But the city's many supply chain strengths can offset the impact of its lenders' practices. When the Coleman Co. Inc., the Wichita, Kan.-based maker of outdoor products, looked to build a 1.5 million-square-foot distribution center—its largest ever—it chose Kansas City, even though St. Louis made a more "financially favorable" proposal, according to Rob Tecco, Coleman's director of distribution.
Kansas City got the nod because of its abundant labor pool, a friendly pro-business climate, and a superior transport network to support Coleman's receiving and distribution, said Tecco. "We think we have a better transportation piece" in Kansas City, he said.
It didn't hurt that the facility was constructed and in move-in condition for Coleman within 10 months after it committed to Kansas City, Tecco added. Coleman moved into the DC in October 2009.
Kansas City's proximity to major consumer markets also drove Pure Fishing Inc., one of the world's leading makers of fishing tackle equipment, to build a 400,000-square-foot distribution center there in 2008, according to Jeff Kisling, vice president, North America logistics and services. "Kansas City was the place to be from a cost perspective and from an inventory perspective," he said.
Kisling said Pure Fishing's goods can be delivered anywhere in the United States from its DC in three days or less. This is critical for serving West Coast anglers, who make up a good chunk of the company's customer base, he said.
"We can take an order on Monday, ship it out on Tuesday, and our West Coast customers can receive it on Friday in time for the weekend," Kisling said. "St. Louis is too far east" to consistently hit those delivery targets, he added.
Logistics has also been embraced at the municipal level. Perhaps the most striking example is in the western suburb of Olathe, Kan., where over the past 40 years its residents have helped finance—in conjunction with federal and state funding—the construction of four interchanges off I-35. The first three focused on retail and office development. The fourth, and last, was dedicated to industrial development. It opened three years ago.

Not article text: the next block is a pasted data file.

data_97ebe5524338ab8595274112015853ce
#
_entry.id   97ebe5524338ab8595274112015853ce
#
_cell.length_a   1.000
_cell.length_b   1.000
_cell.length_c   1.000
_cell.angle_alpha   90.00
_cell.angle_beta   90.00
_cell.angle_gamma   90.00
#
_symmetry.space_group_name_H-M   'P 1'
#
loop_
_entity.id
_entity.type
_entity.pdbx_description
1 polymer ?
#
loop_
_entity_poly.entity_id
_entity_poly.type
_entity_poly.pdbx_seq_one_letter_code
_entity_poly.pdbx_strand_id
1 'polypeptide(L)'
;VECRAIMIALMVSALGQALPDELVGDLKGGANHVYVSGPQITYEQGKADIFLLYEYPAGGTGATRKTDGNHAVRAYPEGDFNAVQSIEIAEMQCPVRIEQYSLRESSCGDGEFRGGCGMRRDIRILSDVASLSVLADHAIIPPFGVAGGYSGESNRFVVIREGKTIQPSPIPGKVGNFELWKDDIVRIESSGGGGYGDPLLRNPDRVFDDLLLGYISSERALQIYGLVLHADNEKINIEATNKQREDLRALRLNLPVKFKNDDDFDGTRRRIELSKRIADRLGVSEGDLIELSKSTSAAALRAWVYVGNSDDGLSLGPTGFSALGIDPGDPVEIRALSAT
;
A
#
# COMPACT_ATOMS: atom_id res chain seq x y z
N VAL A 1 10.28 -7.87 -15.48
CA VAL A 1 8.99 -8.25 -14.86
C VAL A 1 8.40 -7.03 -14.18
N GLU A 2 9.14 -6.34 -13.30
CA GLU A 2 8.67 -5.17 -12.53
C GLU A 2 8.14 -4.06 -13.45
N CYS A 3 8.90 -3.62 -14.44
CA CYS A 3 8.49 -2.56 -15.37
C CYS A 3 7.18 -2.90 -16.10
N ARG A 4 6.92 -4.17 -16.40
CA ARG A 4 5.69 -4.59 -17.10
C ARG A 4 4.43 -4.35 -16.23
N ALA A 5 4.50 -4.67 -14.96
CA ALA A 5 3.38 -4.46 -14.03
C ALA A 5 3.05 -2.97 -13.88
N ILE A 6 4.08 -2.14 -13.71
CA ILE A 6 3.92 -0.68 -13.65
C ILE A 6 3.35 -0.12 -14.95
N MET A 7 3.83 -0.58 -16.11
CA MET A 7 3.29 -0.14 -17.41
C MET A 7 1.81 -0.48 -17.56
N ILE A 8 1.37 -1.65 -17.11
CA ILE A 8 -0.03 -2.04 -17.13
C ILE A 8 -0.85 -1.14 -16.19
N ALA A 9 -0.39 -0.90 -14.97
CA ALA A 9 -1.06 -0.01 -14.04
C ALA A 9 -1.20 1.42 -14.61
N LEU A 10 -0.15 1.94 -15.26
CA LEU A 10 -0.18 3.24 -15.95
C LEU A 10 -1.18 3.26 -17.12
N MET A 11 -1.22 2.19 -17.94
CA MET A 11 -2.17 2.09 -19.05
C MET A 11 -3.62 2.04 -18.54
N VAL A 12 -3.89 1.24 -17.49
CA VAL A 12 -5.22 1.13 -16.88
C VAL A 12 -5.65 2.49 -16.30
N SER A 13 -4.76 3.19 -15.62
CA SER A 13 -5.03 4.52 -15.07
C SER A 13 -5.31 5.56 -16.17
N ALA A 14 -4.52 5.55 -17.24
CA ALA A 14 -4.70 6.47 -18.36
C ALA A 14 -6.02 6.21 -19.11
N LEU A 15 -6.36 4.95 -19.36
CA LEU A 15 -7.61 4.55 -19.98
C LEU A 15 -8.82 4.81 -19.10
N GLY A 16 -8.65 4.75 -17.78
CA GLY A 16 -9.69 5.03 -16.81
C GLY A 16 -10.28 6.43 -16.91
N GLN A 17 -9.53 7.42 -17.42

Tim McKee, president of the Olathe Chamber of Commerce, said the projects have yielded financial benefits far in excess of their costs. "For each interchange that we have built, we have seen private investment of more than $1 billion," he said.
But perhaps the most ringing endorsement to date of Kansas City's increasing relevance on the logistics map can be found in Edgerton, Kan., about 25 miles southwest of the city off I-35. There, workers are erecting an intermodal and distribution complex that will occupy more than 7 million square feet and cost about $750 million, 80 percent of which will be funded through private sources. An additional $100 million in public money will be spent on infrastructure such as access roads around the park.
The project, considered one of the most important development efforts in the history of Kansas, is expected to create more than 13,000 direct and indirect jobs statewide and generate about $1.7 billion in tax revenue over a 20-year period, according to state estimates.
Anchoring the complex will be a $250 million intermodal yard being built by BNSF Railway. The BNSF terminal, slated to open in the fourth quarter of 2013, will replace a smaller facility near the city and become a linchpin of the railroad's southern corridor connecting Chicago and the Southwest. At full capacity, the facility will be able to handle 1.5 million intermodal "lifts" per year, compared with 313,621 lifts handled at the existing facility in 2011. A lift is defined as one trailer or container being placed on or taken off a rail car.
Ground was broken at the BNSF facility in mid-March, and the project is expected to take about 22 months to complete. For BNSF executives, the contrast between the progress at Edgerton and an ongoing project in Southern California, which is in its eighth year of development and remains mired in bureaucratic and environmental red tape, could not be starker.
"We have to get your spirit out there," remarked John Lanigan, BNSF's executive vice president and chief marketing officer, at a conference in Kansas City in early April.